This is the joint website of  Women Against Rape and Black Women's Rape Action Project. Both organisations are based on self-help and provide support, legal information and advocacy. We campaign for justice and protection for all women and girls, including asylum seekers, who have suffered sexual, domestic and/or racist violence.

WAR was founded in 1976. It has won changes in the law, such as making rape in marriage a crime, set legal precedents and achieved compensation for many women. BWRAP was founded in 1991. It focuses on getting justice for women of colour, bringing out the particular discrimination they face. It has prevented the deportation of many rape survivors. Both organisations are multiracial.

 

 

 

Demanding Justice and protection from the Police and CPS

Asylum from Rape Bulletin Winter 2010

Bulletin

image002.jpgLandmark compensation for torture victim and her family

A mother and her five children have won a precedent-setting, six figure compensation award from the Home Office for abuse and injuries sustained during deportation to Uganda in 2006.

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Retaining DNA won't get rid of rape

In the Media

We are told retaining DNA samples helps catch rapists - but rape survivors' pain should not be manipulated to attack civil liberties

Guardian.co.uk Comment is Free, Friday 13 November 2009 12.30 GMT

The Home Office has had to reduce the time the police hold the DNA of people not convicted of any crime. But six years is still unacceptably long and it is still unclear how many people's DNA will be kept indefinitely.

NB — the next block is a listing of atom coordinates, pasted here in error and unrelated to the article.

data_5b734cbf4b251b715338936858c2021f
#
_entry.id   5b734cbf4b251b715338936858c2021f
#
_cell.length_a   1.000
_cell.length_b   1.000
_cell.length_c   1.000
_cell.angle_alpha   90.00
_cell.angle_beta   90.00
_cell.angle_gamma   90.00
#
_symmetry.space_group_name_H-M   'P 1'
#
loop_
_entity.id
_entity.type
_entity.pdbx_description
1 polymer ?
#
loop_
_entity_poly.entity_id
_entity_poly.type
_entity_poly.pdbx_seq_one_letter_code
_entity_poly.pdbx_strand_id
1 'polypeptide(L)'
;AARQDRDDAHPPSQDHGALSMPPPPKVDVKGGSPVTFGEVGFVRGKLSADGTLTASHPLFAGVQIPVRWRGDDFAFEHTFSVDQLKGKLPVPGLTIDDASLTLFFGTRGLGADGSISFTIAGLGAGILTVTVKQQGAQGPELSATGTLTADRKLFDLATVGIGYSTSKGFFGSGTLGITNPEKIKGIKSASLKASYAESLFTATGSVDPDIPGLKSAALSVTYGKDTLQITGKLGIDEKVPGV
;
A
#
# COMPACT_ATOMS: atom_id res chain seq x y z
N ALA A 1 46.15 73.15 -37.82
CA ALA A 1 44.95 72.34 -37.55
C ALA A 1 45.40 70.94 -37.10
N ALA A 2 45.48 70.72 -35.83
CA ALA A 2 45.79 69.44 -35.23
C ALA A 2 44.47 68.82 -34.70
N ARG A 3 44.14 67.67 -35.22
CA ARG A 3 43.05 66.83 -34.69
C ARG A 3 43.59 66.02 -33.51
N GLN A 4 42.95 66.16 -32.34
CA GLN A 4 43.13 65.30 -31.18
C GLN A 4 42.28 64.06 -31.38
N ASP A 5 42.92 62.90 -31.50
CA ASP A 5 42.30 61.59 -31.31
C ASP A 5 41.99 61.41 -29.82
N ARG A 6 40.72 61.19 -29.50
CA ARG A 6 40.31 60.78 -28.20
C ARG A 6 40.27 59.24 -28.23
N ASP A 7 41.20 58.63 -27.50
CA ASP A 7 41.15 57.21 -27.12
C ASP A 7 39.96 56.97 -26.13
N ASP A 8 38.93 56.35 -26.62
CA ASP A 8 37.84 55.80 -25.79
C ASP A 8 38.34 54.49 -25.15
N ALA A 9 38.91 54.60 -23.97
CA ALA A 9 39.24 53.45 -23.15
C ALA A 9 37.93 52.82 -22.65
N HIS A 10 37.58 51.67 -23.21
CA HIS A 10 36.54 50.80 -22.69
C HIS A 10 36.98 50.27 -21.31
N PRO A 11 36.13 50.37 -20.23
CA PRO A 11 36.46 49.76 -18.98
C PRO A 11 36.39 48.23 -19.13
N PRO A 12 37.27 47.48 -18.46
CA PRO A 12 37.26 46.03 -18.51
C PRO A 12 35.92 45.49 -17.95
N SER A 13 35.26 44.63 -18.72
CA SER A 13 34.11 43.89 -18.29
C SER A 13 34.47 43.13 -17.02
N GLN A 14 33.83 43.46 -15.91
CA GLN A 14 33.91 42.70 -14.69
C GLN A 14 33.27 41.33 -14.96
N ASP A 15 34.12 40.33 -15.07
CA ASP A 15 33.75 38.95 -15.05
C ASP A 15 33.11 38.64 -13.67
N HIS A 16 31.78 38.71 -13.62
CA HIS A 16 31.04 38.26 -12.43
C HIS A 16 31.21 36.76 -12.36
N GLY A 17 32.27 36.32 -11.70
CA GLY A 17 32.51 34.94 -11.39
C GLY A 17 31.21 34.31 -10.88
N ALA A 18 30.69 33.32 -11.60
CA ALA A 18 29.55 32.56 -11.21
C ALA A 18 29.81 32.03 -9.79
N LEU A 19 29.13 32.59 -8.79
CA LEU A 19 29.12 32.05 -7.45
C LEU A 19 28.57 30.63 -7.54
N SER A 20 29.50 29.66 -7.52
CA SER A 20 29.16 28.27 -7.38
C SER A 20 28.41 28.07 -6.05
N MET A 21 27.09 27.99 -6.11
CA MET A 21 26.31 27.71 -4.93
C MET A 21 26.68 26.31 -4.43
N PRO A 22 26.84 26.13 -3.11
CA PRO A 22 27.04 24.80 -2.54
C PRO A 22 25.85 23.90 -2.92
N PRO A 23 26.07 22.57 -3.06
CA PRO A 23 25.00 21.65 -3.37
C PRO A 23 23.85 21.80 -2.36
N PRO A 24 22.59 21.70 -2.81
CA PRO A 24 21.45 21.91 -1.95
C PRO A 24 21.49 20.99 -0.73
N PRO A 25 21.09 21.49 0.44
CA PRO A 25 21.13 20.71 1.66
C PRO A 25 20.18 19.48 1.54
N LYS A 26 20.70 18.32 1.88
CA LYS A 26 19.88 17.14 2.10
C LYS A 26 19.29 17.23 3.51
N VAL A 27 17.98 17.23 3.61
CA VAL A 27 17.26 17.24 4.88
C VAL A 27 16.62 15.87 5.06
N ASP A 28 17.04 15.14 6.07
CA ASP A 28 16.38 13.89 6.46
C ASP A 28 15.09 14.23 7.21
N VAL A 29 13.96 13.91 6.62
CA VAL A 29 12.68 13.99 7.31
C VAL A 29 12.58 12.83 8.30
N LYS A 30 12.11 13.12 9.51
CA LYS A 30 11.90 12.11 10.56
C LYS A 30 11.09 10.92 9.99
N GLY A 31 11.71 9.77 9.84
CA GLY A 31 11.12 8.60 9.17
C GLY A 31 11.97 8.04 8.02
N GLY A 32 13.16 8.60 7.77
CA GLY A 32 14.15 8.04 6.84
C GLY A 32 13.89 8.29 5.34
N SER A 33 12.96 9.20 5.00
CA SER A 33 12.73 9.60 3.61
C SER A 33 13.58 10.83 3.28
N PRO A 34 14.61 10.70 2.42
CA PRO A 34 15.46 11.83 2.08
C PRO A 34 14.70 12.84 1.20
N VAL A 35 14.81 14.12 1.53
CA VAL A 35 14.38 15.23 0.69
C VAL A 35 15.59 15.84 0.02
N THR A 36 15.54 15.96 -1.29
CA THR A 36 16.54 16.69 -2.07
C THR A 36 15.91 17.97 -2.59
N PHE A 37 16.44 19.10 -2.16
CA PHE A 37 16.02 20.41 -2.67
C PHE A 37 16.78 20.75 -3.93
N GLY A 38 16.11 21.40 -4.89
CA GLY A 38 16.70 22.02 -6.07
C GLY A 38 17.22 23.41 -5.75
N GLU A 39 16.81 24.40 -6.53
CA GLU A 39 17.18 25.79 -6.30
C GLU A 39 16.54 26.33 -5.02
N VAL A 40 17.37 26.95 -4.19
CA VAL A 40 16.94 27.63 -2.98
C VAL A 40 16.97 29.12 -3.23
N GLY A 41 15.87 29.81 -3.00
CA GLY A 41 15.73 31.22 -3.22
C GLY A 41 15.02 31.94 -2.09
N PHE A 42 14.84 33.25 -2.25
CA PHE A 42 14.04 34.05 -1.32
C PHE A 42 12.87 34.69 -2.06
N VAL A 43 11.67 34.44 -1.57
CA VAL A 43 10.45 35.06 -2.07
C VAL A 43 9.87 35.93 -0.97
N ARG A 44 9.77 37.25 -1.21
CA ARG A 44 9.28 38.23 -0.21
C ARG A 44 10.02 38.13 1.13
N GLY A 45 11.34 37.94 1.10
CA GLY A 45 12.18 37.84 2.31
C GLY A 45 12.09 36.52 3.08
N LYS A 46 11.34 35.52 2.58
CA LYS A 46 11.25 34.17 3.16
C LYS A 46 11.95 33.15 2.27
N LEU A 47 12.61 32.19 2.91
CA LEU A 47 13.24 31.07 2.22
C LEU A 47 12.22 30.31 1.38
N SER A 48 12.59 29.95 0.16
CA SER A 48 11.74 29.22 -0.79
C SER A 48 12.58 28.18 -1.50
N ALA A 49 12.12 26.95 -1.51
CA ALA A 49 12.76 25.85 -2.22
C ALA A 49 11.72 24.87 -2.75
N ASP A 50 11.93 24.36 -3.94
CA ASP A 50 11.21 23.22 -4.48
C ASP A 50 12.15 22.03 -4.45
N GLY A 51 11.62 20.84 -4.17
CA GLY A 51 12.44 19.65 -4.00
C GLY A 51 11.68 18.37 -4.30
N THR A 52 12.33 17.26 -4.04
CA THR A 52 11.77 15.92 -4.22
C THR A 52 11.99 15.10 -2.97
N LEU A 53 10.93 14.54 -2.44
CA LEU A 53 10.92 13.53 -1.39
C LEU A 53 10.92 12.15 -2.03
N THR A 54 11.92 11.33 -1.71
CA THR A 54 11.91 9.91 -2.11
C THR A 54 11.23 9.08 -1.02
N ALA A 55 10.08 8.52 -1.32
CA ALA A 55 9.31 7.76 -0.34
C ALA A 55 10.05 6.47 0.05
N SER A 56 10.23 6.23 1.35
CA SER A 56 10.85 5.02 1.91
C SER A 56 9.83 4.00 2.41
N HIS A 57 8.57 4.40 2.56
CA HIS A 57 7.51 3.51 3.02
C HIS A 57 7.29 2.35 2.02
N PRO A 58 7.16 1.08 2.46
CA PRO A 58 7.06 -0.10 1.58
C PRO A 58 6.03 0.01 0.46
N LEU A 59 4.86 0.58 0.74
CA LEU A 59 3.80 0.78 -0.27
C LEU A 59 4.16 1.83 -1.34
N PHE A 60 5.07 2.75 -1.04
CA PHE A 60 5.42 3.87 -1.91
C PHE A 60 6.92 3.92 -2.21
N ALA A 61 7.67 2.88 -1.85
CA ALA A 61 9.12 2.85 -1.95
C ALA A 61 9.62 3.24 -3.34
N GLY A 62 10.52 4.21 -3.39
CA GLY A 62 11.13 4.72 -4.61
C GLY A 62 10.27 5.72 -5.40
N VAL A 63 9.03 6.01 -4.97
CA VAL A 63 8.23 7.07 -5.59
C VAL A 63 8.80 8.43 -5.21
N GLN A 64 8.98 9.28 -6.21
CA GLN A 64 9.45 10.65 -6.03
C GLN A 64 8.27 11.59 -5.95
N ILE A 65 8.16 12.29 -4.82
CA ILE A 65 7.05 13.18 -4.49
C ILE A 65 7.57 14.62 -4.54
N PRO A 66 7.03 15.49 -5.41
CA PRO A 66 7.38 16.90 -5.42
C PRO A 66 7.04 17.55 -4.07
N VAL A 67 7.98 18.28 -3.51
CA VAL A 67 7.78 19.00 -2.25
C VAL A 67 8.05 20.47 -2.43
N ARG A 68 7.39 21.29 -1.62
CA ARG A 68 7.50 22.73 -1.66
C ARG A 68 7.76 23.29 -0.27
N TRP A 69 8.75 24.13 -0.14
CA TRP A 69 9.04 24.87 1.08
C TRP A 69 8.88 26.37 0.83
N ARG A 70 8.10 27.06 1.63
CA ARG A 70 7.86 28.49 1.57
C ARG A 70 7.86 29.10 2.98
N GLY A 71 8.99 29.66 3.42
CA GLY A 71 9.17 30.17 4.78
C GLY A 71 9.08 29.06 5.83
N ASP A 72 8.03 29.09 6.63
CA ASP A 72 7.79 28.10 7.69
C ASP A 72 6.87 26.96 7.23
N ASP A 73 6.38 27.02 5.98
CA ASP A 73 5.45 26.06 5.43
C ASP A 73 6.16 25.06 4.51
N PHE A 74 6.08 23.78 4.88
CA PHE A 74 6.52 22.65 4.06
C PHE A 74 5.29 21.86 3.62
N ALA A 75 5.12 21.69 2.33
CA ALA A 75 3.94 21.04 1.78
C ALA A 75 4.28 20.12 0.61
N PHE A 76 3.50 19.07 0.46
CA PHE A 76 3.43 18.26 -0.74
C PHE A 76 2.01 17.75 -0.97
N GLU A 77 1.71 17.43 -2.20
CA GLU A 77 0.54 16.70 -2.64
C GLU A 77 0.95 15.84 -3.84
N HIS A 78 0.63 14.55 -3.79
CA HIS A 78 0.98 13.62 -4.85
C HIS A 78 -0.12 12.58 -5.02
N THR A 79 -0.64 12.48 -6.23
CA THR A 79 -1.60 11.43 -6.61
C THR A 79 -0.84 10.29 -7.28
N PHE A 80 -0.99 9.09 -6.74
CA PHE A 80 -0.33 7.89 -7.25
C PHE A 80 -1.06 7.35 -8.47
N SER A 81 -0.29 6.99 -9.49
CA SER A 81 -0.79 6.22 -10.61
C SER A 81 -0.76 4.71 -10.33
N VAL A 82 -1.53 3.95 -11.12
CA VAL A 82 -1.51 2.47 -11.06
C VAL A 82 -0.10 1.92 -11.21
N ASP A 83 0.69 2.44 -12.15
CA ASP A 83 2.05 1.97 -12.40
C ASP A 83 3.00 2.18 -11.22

We are told that retaining samples helps catch rapists and murderers. But no reliable figures exist on how many violent criminals cleared of one offence were later convicted through DNA.

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Good news and appeal

Dear Friends,

We are pleased to announce that on Tuesday we helped a woman in our network win £10,200 compensation. She had suffered a particularly prolonged and horrific rape but had been denied any award because she was a heroin user at the time she was raped. We represented her at a compensation appeal hearing and are delighted she has finally won some justice.

This follows a very busy period. Following the scandalous Worboys, Reid and Southwark cases this summer, we met with the Director of Public Prosecutions (head of the CPS) and senior officers setting up the new London-wide police teams that have taken over from Sapphire. We told them what changes were needed to improve investigations and prosecutions, and two survivors in our group illustrated the problems by describing their own recent experiences. All were interested and respectful, but we wait to see if there is real change in practice.

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Sexism still part of new rape law

The Times, Law, Tuesday July 13, 1999

The defence should not be able to question victims on their sexual history, say Ruth Hall and Lisa Longstaff
... We wrote to the unit this year as part of our campaign to end trawling through the victim's sexual history to discredit her, a key cause of police not recording a rape and the Crown Prosecution Service not prosecuting it . The unit said sexual history is sometimes relevant: "...a defendant might claim that he believed that the complainant was consenting because he had been told that she always kicked and screamed during sex. This would be relevant to his honest belief".

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Row on change in rape evidence

Jay faces row on change in rape evidence
The Times, MONDAY MARCH 1 1999BY FRANCES GIBB, LEGAL CORRESPONDENT